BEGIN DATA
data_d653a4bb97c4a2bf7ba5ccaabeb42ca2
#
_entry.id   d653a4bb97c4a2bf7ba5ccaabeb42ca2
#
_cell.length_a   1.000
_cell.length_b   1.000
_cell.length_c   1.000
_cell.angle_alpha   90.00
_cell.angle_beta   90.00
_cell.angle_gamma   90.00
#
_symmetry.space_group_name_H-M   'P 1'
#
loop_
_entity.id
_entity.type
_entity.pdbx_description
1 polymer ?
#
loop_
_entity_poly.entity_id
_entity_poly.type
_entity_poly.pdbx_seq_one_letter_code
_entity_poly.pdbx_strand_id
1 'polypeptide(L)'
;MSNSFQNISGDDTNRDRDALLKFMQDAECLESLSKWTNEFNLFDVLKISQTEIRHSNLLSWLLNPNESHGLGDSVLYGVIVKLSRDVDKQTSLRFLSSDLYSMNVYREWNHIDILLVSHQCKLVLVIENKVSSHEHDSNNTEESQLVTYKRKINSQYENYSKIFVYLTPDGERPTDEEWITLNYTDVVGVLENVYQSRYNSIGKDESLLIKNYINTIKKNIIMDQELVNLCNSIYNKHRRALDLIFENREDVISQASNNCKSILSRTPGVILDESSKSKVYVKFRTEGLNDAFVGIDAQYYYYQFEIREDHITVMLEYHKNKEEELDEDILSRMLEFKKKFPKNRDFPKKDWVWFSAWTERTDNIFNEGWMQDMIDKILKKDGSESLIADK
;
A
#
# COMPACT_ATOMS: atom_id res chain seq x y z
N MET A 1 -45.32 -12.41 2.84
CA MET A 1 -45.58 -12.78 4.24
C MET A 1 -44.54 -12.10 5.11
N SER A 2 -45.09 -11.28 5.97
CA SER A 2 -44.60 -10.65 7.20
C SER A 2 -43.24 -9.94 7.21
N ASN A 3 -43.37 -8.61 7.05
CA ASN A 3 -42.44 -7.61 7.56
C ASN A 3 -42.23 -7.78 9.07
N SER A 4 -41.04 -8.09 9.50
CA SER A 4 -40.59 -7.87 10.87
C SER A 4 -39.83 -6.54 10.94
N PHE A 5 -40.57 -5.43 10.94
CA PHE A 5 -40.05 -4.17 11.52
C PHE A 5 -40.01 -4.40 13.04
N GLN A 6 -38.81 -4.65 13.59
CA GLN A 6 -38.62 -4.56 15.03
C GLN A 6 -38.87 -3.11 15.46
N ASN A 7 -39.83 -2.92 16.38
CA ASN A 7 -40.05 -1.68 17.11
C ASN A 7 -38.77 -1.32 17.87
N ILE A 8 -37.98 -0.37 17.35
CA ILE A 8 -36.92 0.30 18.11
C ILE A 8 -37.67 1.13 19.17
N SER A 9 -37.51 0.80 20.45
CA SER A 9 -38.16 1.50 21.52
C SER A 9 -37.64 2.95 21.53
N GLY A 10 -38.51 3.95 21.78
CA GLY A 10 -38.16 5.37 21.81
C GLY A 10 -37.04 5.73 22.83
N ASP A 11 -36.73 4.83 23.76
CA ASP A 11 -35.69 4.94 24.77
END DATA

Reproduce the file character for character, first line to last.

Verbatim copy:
data_d653a4bb97c4a2bf7ba5ccaabeb42ca2
#
_entry.id   d653a4bb97c4a2bf7ba5ccaabeb42ca2
#
_cell.length_a   1.000
_cell.length_b   1.000
_cell.length_c   1.000
_cell.angle_alpha   90.00
_cell.angle_beta   90.00
_cell.angle_gamma   90.00
#
_symmetry.space_group_name_H-M   'P 1'
#
loop_
_entity.id
_entity.type
_entity.pdbx_description
1 polymer ?
#
loop_
_entity_poly.entity_id
_entity_poly.type
_entity_poly.pdbx_seq_one_letter_code
_entity_poly.pdbx_strand_id
1 'polypeptide(L)'
;MSNSFQNISGDDTNRDRDALLKFMQDAECLESLSKWTNEFNLFDVLKISQTEIRHSNLLSWLLNPNESHGLGDSVLYGVIVKLSRDVDKQTSLRFLSSDLYSMNVYREWNHIDILLVSHQCKLVLVIENKVSSHEHDSNNTEESQLVTYKRKINSQYENYSKIFVYLTPDGERPTDEEWITLNYTDVVGVLENVYQSRYNSIGKDESLLIKNYINTIKKNIIMDQELVNLCNSIYNKHRRALDLIFENREDVISQASNNCKSILSRTPGVILDESSKSKVYVKFRTEGLNDAFVGIDAQYYYYQFEIREDHITVMLEYHKNKEEELDEDILSRMLEFKKKFPKNRDFPKKDWVWFSAWTERTDNIFNEGWMQDMIDKILKKDGSESLIADK
;
A
#
# COMPACT_ATOMS: atom_id res chain seq x y z
N MET A 1 -45.32 -12.41 2.84
CA MET A 1 -45.58 -12.78 4.24
C MET A 1 -44.54 -12.10 5.11
N SER A 2 -45.09 -11.28 5.97
CA SER A 2 -44.60 -10.65 7.20
C SER A 2 -43.24 -9.94 7.21
N ASN A 3 -43.37 -8.61 7.05
CA ASN A 3 -42.44 -7.61 7.56
C ASN A 3 -42.23 -7.78 9.07
N SER A 4 -41.04 -8.09 9.50
CA SER A 4 -40.59 -7.87 10.87
C SER A 4 -39.83 -6.54 10.94
N PHE A 5 -40.57 -5.43 10.94
CA PHE A 5 -40.05 -4.17 11.52
C PHE A 5 -40.01 -4.40 13.04
N GLN A 6 -38.81 -4.65 13.59
CA GLN A 6 -38.62 -4.56 15.03
C GLN A 6 -38.87 -3.11 15.46
N ASN A 7 -39.83 -2.92 16.38
CA ASN A 7 -40.05 -1.68 17.11
C ASN A 7 -38.77 -1.32 17.87
N ILE A 8 -37.98 -0.37 17.35
CA ILE A 8 -36.92 0.30 18.11
C ILE A 8 -37.67 1.13 19.17
N SER A 9 -37.51 0.80 20.45
CA SER A 9 -38.16 1.50 21.52
C SER A 9 -37.64 2.95 21.53
N GLY A 10 -38.51 3.95 21.78
CA GLY A 10 -38.16 5.37 21.81
C GLY A 10 -37.04 5.73 22.83
N ASP A 11 -36.73 4.83 23.76
CA ASP A 11 -35.69 4.94 24.77